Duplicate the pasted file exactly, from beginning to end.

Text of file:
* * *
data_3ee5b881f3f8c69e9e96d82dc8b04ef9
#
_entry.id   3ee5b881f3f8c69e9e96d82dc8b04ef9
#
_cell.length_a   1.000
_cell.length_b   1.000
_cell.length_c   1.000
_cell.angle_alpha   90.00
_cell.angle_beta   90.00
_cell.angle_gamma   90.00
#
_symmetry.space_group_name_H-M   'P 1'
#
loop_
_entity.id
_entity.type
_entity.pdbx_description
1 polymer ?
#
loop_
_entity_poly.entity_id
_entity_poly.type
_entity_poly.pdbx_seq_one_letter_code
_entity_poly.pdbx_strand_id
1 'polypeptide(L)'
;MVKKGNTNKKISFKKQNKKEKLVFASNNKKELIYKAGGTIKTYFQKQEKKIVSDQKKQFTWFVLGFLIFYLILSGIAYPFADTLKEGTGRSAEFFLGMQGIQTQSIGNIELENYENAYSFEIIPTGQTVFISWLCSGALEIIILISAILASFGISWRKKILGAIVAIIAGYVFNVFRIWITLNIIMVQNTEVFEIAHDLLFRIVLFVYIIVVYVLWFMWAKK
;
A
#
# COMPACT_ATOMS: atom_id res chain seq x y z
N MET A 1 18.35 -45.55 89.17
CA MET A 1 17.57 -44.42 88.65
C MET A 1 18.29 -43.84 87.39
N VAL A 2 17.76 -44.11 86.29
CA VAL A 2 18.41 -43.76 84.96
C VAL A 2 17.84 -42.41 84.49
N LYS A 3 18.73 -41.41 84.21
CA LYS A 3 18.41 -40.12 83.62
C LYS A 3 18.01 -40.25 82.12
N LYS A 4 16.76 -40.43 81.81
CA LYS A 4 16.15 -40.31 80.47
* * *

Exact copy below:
data_3ee5b881f3f8c69e9e96d82dc8b04ef9
#
_entry.id   3ee5b881f3f8c69e9e96d82dc8b04ef9
#
_cell.length_a   1.000
_cell.length_b   1.000
_cell.length_c   1.000
_cell.angle_alpha   90.00
_cell.angle_beta   90.00
_cell.angle_gamma   90.00
#
_symmetry.space_group_name_H-M   'P 1'
#
loop_
_entity.id
_entity.type
_entity.pdbx_description
1 polymer ?
#
loop_
_entity_poly.entity_id
_entity_poly.type
_entity_poly.pdbx_seq_one_letter_code
_entity_poly.pdbx_strand_id
1 'polypeptide(L)'
;MVKKGNTNKKISFKKQNKKEKLVFASNNKKELIYKAGGTIKTYFQKQEKKIVSDQKKQFTWFVLGFLIFYLILSGIAYPFADTLKEGTGRSAEFFLGMQGIQTQSIGNIELENYENAYSFEIIPTGQTVFISWLCSGALEIIILISAILASFGISWRKKILGAIVAIIAGYVFNVFRIWITLNIIMVQNTEVFEIAHDLLFRIVLFVYIIVVYVLWFMWAKK
;
A
#
# COMPACT_ATOMS: atom_id res chain seq x y z
N MET A 1 18.35 -45.55 89.17
CA MET A 1 17.57 -44.42 88.65
C MET A 1 18.29 -43.84 87.39
N VAL A 2 17.76 -44.11 86.29
CA VAL A 2 18.41 -43.76 84.96
C VAL A 2 17.84 -42.41 84.49
N LYS A 3 18.73 -41.41 84.21
CA LYS A 3 18.41 -40.12 83.62
C LYS A 3 18.01 -40.25 82.12
N LYS A 4 16.76 -40.43 81.81
CA LYS A 4 16.15 -40.31 80.47